Vagabondblogger still has photos from the Nasr City Car Market on hand. This is a renovated van, with a different engine. No one can ever be sure what they fit into or onto the cars in Egypt to keep them running, and only the proud owners are willing to talk about their endeavors. Also, note the interesting fix with the windshield wiper solution. Vagabondblogger is guessing on that, and hoping it's not oil (one never knows). The man sitting in the van was not the owner. He was just babysitting. Again, the cars are packed into the lot so tightly, it's difficult to get a straight-on photo of the front, rear or side views.
ARTICLES: (Most articles this week are about bugs.)
All the articles have great pics, so check them out, even if you don't like to read. jalopnik.com, as usual takes excellent photos, making Vagabondblogger a very angry woman. (She's jealous.) Oh yeah, and all you VW lovers living near Hartford, CT should go to the Wadsworth Atheneum for an exhibit that will entice even the non-car museum-phobic family members (like The Boss Man and Number One Son): Stare-way to a daring exhibit Wadsworth invites you to ogle as long as you'd like
The Wadsworth Atheneum's provocative new exhibit "again: serial practices in contemporary art," encourages us to look, to peer, to scrutinize, to stare — and even to peep. This exhibit of 125 works from the Mickey Cartin collection reminds us, as if we needed reminding, that life is ugly, violent, ghoulish, ghastly — and, despite this, grotesquely beautiful.
Yet another series of stunning images by Swiss artist Arnold Oldermatt, a former police photographer, depict the hypnotically beautiful aftermath of grisly accidents involving Volkswagen bugs.
What: again: serial practices in contemporary art
Where: Wadsworth Atheneum, 600 Main St., Hartford
Through Dec. 30
For information: (860) 278-2670 or www.wadsworthatheneum.org,
Sample Photo here. More photos available here at jameskelly.com,
and here , and then a YouTube video of his photos: Crash Course: The Accidental Art of Arnold Odermatt...
Vagabondblogger thanks her nephew for sending her the following article: LEGO Group in Deal With Volkswagen
BILLUND, Denmark—Suddenly last summer, there they were in Billund. Two experts from the Volkswagen car manufacturer – seated at a conference table in Idea House.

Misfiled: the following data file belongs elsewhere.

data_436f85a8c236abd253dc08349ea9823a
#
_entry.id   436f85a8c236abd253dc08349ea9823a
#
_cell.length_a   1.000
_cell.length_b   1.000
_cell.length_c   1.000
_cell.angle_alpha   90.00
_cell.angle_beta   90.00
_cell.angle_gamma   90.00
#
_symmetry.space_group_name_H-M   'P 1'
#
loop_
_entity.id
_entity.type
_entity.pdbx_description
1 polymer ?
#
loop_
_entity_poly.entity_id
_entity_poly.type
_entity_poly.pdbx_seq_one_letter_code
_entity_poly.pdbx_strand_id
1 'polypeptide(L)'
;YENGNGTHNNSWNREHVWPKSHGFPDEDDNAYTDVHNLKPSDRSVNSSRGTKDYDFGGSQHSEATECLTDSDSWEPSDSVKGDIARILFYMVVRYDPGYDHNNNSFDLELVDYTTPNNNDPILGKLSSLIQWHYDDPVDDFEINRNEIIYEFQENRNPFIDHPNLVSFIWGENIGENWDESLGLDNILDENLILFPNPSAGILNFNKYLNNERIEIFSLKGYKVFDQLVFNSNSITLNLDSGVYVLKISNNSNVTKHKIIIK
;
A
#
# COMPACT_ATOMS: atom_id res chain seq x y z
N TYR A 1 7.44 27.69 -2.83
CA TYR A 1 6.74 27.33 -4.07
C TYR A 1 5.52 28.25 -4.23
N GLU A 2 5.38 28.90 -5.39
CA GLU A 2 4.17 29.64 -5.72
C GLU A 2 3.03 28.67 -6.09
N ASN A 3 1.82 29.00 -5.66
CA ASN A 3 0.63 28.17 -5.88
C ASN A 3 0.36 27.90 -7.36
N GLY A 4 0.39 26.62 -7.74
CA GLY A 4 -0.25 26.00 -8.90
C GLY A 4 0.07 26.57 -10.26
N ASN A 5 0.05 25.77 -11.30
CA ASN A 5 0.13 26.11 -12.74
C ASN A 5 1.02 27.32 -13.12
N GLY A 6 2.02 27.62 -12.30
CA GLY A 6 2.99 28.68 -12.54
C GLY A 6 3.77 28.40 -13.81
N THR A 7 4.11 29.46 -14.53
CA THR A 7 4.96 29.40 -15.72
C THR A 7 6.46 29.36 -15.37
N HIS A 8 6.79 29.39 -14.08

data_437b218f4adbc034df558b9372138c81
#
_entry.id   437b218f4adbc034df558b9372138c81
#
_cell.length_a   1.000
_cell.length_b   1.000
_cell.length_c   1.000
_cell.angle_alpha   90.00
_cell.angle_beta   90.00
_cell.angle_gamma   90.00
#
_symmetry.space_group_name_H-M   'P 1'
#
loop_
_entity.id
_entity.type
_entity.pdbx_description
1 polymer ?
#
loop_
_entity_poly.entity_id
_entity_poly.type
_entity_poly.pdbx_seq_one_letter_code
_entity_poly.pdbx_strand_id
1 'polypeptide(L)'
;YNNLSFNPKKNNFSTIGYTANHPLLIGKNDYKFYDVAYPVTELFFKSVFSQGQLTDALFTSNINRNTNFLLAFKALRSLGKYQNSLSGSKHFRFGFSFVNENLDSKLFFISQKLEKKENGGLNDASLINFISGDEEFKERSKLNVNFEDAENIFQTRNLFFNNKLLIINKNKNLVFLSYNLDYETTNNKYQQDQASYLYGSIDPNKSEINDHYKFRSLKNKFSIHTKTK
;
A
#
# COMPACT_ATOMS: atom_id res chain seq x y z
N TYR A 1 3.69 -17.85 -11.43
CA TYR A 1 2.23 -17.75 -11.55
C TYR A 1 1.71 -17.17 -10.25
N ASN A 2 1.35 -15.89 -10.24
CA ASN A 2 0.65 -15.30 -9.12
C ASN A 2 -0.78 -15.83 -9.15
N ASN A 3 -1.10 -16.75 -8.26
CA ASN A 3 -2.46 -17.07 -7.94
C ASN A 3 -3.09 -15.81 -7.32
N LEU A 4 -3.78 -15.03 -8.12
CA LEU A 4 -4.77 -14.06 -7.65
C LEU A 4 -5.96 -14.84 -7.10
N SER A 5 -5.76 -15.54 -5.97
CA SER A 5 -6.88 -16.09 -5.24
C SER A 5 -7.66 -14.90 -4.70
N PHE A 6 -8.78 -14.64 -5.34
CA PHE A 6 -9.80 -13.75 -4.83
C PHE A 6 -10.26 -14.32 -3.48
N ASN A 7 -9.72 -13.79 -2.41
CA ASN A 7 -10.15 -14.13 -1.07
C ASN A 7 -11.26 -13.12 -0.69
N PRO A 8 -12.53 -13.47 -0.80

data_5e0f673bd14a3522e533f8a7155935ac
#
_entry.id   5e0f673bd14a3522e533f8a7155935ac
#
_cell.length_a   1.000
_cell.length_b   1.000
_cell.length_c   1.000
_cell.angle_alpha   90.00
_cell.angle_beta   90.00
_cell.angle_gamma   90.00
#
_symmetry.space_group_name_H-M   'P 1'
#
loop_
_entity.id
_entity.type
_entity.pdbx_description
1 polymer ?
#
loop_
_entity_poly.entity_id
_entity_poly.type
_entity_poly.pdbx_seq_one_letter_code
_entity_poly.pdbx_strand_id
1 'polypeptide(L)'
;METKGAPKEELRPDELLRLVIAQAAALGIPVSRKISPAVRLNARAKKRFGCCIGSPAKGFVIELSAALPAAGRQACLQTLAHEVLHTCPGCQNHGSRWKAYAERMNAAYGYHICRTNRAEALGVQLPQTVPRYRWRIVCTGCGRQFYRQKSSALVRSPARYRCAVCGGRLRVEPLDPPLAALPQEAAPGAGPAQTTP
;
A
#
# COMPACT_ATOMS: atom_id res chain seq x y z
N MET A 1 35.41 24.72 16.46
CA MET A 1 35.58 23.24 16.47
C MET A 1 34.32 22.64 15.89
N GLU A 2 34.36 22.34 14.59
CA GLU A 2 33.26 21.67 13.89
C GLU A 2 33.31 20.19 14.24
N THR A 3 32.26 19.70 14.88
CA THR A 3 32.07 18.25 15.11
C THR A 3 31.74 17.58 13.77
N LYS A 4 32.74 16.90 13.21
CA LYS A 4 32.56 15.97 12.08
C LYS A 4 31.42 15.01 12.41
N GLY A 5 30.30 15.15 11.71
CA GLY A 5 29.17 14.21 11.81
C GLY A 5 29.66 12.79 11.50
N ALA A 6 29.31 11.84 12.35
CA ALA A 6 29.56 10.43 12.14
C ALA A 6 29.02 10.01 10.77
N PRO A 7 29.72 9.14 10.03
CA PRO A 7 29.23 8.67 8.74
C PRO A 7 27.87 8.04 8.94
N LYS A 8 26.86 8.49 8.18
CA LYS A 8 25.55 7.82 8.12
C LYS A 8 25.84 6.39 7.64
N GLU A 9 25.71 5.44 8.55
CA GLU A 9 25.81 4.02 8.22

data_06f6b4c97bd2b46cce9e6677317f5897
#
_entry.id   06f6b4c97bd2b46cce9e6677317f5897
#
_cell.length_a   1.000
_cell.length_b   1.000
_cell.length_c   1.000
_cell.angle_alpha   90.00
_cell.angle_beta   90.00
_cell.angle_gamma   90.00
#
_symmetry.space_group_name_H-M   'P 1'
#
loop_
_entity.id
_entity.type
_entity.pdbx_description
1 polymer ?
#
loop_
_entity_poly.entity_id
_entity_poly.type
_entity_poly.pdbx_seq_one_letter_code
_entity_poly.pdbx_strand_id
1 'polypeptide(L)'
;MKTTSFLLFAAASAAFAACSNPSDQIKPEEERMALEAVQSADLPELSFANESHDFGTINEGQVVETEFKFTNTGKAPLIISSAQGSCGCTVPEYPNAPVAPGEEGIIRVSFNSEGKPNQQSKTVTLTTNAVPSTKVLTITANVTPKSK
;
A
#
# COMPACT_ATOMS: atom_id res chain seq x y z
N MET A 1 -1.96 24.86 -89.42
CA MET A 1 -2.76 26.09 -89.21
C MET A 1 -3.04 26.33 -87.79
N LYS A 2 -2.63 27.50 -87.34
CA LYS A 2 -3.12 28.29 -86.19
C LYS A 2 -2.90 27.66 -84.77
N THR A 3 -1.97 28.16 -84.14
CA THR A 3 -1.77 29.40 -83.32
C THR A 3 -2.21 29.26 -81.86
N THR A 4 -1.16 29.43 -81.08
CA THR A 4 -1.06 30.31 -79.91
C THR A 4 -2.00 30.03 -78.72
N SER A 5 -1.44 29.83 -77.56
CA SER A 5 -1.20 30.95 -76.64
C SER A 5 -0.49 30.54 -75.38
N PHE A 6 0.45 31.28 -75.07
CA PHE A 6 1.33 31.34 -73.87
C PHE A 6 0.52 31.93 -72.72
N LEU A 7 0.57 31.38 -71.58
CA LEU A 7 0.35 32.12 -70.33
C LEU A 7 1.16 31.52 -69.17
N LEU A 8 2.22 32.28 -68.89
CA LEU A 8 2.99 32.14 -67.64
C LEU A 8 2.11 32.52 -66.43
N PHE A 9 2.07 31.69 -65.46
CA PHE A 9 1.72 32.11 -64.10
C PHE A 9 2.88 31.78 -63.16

In their hands they held a beetle. The Beetle. The one and only Beetle. Their own “Volkswagen Type I” – known all over the world under a host of local names: Beetle, Käfer, Boble, Coccinelle and many more. And now it was being carefully studied – in LEGO bricks.
Today, a completed sample of the finally approved Beetle stands on Steen Sig Andersen’s desk. It’s ready to hit retailers’ shelves in the second half of 2008.
The VW Beetle will be in the shops next summer. The LEGO Group and Volkswagen have already agreed to bring the model along to several car exhibitions – and it will also be on view at LEGO events.
It all started with a $50 Volkswagen bug
"When me and my brother turned 16, our dad bought a 1961 VW bug for $50. It had a broken crankshaft. Dad decided he was going to teach us car maintenance. We took this old Bug and dropped the engine. Dad had someone replace the crankshaft and then we put the engine back in," Mark said. "It ran for awhile but dad wasn't satisfied, so we took the engine back out again and then put it back in. We did it enough times that we could have that engine out and on the ground in 20 minutes," Mark said with a smile.
Local VW, English car clubs held yearly festivals
The festival had one of its best turnouts in years, with 56 Beetles, dune buggy Volkswagens, Scooby Doo-esque Microbuses and oddities such as a 40-year-old VW pickup truck on display. "The interest has picked up in Volkswagens," says Charlie Tupper, one of the show's organizers.
A few participants are regulars, such as Wade Ammons Jr. of Spanky's Classic VW's in St. George. He has automatic transmission Volkswagens from 1968-74 as well as a 1962 edition and brought six models to the show including a 1968 vintage car towing a specially designed '68 with nothing but rear seats and wheels that he dubbed a "Bug-and-a-half."
He Loves His Bugs
THE CAR: A 1955 Volkswagen Beetle
A FAVORITE MEMORY: He enjoys taking it to car shows. The car has some unusual features -- one is the oversize European ragtop, the last year VW made them that large, and he's got the fully functional, semi-four blinkers on it, too.
1959 Volkswagen Beetle
VW Bug central figure in brewing code enforcement battle
PORT CHARLOTTE -- A little Volkswagen Beetle decorated to look like a giant hot dog has become the central figure in a brewing code enforcement battle.
The car, parked near U.S. 41 in the Charlotte Square shopping center, advertises The Dawg House, a restaurant in the strip mall that boasts 30 different styles of hot dog from the Chicago to the Coney
Part girly girl, part gearhead
But these stereotypes don’t include Emily Holben. With her four inch black patent leather heels, funky gray-blue plastic framed glasses, perfectly flipped short brown hair and a string of pearls, she not only knows how to sew on a button, but she knows how to use a CV boot clamp. Holben doesn’t stop to file down her perfect oval fingernails or worry about chipping her red polish as she rips apart her starter. She’ll worry about that later.
Just because her work in progress happens to be a bright pink 1970 Volkswagen bug, don’t discount the fact that she’s helped build it from the ground up. Holben is unique because she’s chick who knows cars – or at least Volkswagen bugs from 1964 to 1972.
The diagram above shows all the modifications that Holben and her father have completed on her 1970 Beetle.(Click on the diagram for a bigger and better view.)
Today's video has scenes from a car manufacturing plant, freeways, and junk car heaps (including one with a Beetle on top).
Freeway Of Love - Aretha Franklin (HQ Audio)